Myanmar’s military-controlled government has once again extended the state of emergency it imposed after seizing power from an elected government in 2021. This move further delays the promised elections, revealing the difficulties the junta faces in coordinating a vote in the midst of widespread protests, armed resistance, and civil disobedience.
The nation has been wrestling with a tumultuous political scene since the military coup, with the pro-democracy movement fighting against security forces and pushing for a return to democratic governance.
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The State of Emergency
The National Defense and Security Council (NDSC), nominally a constitutional government body but effectively controlled by the military, met in the capital, Naypyidaw, to decide on the extension of the state of emergency.
The council cited the need for more time to prepare for elections as the reason for the extension, implicitly acknowledging the junta’s struggle to assert control over the situation.
The state of emergency situation gives the military sweeping powers, with Senior Gen Min Aung Hlaing, head of the ruling military council, assuming legislative, judicial, and executive authority.
The military held onto power in Myanmar in February 2021, alleging fraud in the 2020 general election, which saw Aung San Suu Kyi’s Public Association for A majority rule government party win by an embarrassing margin.
Free political decision onlookers found no major irregularities in the election results. Subsequent peaceful protests against the military coup were met with deadly force, fueling armed resistance that the United Nations described as a civil war. The continuous violence and brutality have resulted in thousands of deaths and displacement of millions of people.
The military government’s activities have drawn in international criticism, with allegations of human rights violations and suppression of media freedom. The closure of independent media outlets and the arrests of opposition leaders have raised concerns about the fairness of any future elections.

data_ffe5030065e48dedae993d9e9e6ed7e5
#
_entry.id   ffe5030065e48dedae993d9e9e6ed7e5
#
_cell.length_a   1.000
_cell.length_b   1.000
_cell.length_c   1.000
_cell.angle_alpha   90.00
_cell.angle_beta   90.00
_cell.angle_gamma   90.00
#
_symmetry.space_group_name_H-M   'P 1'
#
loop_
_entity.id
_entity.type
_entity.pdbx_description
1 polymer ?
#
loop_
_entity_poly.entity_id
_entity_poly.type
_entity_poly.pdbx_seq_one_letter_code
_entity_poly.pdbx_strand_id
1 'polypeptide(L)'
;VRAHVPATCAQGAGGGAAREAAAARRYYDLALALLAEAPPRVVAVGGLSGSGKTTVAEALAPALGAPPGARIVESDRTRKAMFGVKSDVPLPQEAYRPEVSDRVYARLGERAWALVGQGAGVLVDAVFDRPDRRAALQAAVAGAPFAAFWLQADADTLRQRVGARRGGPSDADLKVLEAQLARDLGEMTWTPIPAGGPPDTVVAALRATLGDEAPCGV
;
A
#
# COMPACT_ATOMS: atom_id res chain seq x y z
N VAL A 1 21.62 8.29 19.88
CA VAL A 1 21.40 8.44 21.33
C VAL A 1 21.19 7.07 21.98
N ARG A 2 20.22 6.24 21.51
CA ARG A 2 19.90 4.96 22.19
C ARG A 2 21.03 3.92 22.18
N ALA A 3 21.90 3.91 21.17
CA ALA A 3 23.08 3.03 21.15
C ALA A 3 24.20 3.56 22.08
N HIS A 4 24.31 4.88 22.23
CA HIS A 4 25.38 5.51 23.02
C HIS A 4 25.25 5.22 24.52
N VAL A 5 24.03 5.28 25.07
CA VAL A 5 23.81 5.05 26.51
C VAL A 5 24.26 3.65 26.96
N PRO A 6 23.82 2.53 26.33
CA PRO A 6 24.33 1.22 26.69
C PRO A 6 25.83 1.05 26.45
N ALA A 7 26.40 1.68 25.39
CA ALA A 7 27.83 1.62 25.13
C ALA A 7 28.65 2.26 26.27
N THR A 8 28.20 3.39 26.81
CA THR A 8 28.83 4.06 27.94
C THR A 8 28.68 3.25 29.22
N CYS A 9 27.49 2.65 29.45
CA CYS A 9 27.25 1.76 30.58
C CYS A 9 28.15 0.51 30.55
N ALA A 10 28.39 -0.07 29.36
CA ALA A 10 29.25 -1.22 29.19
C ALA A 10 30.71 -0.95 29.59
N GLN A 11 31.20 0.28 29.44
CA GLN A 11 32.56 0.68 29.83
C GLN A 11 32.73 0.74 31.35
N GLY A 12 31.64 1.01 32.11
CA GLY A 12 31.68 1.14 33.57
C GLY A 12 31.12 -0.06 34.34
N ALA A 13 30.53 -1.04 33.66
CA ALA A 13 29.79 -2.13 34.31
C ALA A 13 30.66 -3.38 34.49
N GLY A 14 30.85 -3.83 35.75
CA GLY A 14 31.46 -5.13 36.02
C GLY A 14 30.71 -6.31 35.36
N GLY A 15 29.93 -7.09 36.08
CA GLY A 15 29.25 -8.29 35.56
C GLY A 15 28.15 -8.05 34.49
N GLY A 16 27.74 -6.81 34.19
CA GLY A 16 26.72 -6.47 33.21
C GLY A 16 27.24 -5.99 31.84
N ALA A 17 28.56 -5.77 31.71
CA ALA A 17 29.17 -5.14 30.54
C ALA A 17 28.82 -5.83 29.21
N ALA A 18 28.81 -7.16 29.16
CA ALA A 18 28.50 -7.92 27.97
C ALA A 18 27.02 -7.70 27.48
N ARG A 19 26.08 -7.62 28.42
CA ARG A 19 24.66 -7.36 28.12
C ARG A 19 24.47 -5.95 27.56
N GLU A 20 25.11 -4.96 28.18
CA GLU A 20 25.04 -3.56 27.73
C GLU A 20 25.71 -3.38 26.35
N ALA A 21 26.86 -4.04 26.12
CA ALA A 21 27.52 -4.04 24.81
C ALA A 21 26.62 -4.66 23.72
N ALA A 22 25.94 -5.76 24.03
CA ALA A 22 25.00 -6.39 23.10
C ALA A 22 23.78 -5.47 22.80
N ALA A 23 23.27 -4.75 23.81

Critics contend that under the military’s elections, the surveys are probably not going to be free and fair, hindering Myanmar’s progress towards democratic governance.
The National Unity Government (NUG), an underground group claiming to be Myanmar’s legitimate government, serves as an umbrella organization for opposition forces. It denounces the extension of emergency rule, accusing the military of clinging to power and rejecting any genuine transition to democracy.
The NUG has been engaged with the pro-democracy movement and plans to proceed with its progressive activities. The global community has condemned the extension of the state of emergency, seeing it as viewing it as exacerbating violence and instability in Myanmar.
Political endeavors to determine the emergency through the United Nations and the Association of Southeast Asian Nations (ASEAN) have so far yielded little progress, with the military government refusing to engage with its opponents. The prolonged political turmoil in Myanmar continues to be a matter of global concern.
The military government has not indicated another date for the promised races, stating that they will happen after the goals of the state of emergency situation are accomplished.
The constitution mandates a transfer of government functions to the president, who leads the NDSC, six months before the polls. However, with the current situation of armed conflict and opposition resistance, it remains uncertain when this transition will occur.
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